Difference between revisions of "Modules"

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==Basic usage==
 
==Basic usage==
 
See '''[[Modules Basic Usage]]''' for a short practical introduction to using ''modules''.
 
See '''[[Modules Basic Usage]]''' for a short practical introduction to using ''modules''.
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==Module Command==
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There is no executable called 'module' in Lmod. The 'module' command or its 'ml' alias, which you can use interactively are enabled when you <code>source /etc/profile.d/modules.sh</code> shell script inside another script or shell environment. It's done automatically for interactive sessions, but if you need access to 'module load' in a script running in a scheduled job source the above script first. Support for other shells and programming languages like python or R is also available (“sh”, “csh”, “perl”, “python”, “lisp”, “fish”, “cmake”, or “r”). See documentation for details.
  
 
==Personal modules==
 
==Personal modules==
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The ''"myapp/1.0"'' module should be available for your use.
 
The ''"myapp/1.0"'' module should be available for your use.
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==Loading modules with Python==
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If you need to load an environment module from python set the sys.path to the Lmod installation on HPG. E.g.
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<pre>
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import os, sys
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sys.path.insert(0,"/apps/lmod/lmod/init/")
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from env_modules_python import module
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module("load","somemodule/version")
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</pre>
  
 
==Support==
 
==Support==

Latest revision as of 02:10, 2 October 2021


Introduction

Setting and maintaining your environment while running a large number of diverse software applications with different requirements can be a daunting task. The Research Computing is adopting the modules system developed by Robert McLay at the Texas Advanced Computing Center (TACC) in order to ease the complexity of this process and relieve users of this burden.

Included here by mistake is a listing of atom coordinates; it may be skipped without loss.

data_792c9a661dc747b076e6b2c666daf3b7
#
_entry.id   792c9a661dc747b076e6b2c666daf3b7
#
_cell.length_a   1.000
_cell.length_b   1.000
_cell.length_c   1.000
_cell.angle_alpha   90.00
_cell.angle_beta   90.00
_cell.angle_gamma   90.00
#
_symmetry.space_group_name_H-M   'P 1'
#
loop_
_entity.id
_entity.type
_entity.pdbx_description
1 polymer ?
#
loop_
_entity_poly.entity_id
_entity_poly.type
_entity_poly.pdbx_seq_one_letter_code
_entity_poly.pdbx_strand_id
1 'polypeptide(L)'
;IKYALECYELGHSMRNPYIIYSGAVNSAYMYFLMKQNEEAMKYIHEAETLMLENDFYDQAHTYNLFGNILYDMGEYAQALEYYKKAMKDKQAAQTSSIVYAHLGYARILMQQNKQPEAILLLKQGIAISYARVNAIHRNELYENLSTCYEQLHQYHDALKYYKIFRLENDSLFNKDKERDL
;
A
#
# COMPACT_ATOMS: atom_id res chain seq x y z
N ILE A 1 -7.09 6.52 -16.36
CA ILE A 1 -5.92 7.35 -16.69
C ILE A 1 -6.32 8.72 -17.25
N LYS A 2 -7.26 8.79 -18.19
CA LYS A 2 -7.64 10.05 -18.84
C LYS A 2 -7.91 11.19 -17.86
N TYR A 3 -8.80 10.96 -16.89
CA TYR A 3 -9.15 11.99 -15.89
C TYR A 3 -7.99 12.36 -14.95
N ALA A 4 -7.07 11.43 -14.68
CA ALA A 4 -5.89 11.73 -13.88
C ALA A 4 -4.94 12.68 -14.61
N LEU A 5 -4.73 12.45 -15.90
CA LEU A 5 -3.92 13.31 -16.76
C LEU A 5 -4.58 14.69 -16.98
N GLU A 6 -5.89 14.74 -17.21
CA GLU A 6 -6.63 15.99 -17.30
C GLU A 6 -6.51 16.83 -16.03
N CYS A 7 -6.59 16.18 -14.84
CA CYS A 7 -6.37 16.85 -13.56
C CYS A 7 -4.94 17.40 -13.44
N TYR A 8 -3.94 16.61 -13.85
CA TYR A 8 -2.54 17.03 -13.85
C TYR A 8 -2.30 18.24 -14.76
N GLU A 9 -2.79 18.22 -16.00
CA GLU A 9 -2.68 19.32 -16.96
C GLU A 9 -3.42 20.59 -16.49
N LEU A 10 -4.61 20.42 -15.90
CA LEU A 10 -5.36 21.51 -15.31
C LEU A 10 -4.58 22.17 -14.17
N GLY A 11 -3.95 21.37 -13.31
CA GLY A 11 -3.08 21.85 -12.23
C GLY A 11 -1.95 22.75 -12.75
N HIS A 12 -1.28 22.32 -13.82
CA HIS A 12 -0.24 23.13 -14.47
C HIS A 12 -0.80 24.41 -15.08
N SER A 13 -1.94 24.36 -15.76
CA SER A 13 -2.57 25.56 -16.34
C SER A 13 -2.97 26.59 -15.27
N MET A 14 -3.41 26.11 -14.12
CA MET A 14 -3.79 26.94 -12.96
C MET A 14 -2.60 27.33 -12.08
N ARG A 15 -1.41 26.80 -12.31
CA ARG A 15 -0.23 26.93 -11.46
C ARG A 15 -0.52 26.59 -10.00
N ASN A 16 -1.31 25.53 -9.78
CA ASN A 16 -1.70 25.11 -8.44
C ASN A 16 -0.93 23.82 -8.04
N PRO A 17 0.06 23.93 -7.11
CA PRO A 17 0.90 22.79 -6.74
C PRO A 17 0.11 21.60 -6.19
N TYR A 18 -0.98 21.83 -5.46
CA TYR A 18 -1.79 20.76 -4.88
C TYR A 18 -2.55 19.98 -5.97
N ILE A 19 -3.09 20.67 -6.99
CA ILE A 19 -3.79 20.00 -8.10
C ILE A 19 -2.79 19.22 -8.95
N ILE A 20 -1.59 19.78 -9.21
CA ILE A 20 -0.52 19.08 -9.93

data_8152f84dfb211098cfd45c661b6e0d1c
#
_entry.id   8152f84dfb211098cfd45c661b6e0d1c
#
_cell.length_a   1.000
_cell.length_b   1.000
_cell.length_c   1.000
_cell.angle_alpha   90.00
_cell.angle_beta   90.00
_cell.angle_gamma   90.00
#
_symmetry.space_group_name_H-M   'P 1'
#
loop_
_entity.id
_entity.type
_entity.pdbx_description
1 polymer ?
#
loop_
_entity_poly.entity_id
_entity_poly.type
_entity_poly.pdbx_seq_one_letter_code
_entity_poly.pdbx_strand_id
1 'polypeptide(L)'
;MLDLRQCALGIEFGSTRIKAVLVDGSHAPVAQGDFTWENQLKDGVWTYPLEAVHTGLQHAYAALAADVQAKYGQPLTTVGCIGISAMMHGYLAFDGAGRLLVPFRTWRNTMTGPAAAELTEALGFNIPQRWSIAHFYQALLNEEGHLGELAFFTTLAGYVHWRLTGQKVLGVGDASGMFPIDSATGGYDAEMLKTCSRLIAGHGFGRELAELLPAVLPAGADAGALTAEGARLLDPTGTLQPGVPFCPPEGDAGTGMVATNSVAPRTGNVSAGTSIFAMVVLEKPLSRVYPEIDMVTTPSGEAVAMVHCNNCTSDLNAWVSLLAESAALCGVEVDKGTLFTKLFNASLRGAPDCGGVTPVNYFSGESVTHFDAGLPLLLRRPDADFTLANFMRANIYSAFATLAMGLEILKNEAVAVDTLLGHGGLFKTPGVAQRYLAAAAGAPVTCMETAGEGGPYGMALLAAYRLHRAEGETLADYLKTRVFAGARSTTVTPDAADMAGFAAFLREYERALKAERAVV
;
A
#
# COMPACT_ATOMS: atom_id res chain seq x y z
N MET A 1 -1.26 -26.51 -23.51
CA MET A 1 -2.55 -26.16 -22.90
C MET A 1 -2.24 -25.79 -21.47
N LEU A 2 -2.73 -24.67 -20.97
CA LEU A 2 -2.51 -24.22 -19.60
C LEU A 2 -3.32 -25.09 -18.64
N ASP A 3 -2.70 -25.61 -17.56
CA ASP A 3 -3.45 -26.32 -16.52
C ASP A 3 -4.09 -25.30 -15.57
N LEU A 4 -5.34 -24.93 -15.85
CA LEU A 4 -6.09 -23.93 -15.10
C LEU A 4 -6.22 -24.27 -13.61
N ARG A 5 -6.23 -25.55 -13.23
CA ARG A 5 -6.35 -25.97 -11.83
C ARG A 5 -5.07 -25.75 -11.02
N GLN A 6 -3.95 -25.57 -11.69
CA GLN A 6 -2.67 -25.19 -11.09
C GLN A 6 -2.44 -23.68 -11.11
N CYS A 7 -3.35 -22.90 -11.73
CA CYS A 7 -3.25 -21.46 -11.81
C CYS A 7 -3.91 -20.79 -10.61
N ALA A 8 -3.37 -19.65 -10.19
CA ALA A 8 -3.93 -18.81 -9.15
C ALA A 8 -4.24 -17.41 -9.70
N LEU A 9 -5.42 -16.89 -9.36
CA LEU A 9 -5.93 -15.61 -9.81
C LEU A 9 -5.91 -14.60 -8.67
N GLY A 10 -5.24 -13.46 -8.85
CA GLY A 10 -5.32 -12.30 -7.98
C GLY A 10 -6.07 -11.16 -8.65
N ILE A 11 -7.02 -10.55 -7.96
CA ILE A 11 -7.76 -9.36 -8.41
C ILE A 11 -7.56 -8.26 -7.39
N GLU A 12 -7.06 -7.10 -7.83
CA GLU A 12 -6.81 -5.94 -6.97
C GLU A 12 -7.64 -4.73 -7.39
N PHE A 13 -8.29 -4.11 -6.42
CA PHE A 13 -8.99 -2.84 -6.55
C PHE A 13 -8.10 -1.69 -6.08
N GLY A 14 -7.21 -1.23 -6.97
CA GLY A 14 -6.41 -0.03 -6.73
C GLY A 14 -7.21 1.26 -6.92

Basic usage

See Modules Basic Usage for a short practical introduction to using modules.

Module Command

There is no executable called 'module' in Lmod. The 'module' command or its 'ml' alias, which you can use interactively are enabled when you source /etc/profile.d/modules.sh shell script inside another script or shell environment. It's done automatically for interactive sessions, but if you need access to 'module load' in a script running in a scheduled job source the above script first. Support for other shells and programming languages like python or R is also available (“sh”, “csh”, “perl”, “python”, “lisp”, “fish”, “cmake”, or “r”). See documentation for details.

Personal modules

You can write and use your own modulefiles. The procedure for making them available is very simple. For example, if you'd like to create version 1.0 of the module 'mymod' pick any directory you own, say ~/modules:

  • Create a personal module directory
mkdir ~/modules
  • Add a 'mymod' module directory
mkdir ~/modules/mymod
  • Add a modulefile
touch ~/modules/mymod/1.0.lua

Note that you can copy any modulefile we have in /apps/lmod/modulefiles to serve as a starting point for your 'mymod/1.0.lua' modulefile. To test/use the new module:

  • Run the following command or add it to your ~/.bashrc file
module use ~/modules

The "myapp/1.0" module should be available for your use.

Loading modules with Python

If you need to load an environment module from python set the sys.path to the Lmod installation on HPG. E.g.

import os, sys
sys.path.insert(0,"/apps/lmod/lmod/init/")
from env_modules_python import module
module("load","somemodule/version")

Support

To request help with using modules or installation of new module enabled application please file a support request.

Upstream Documentation

Those who would like to learn as much as possible about lmod can use this documentation.

There is a well-written article on Lmod in the HPC Admin Magazine.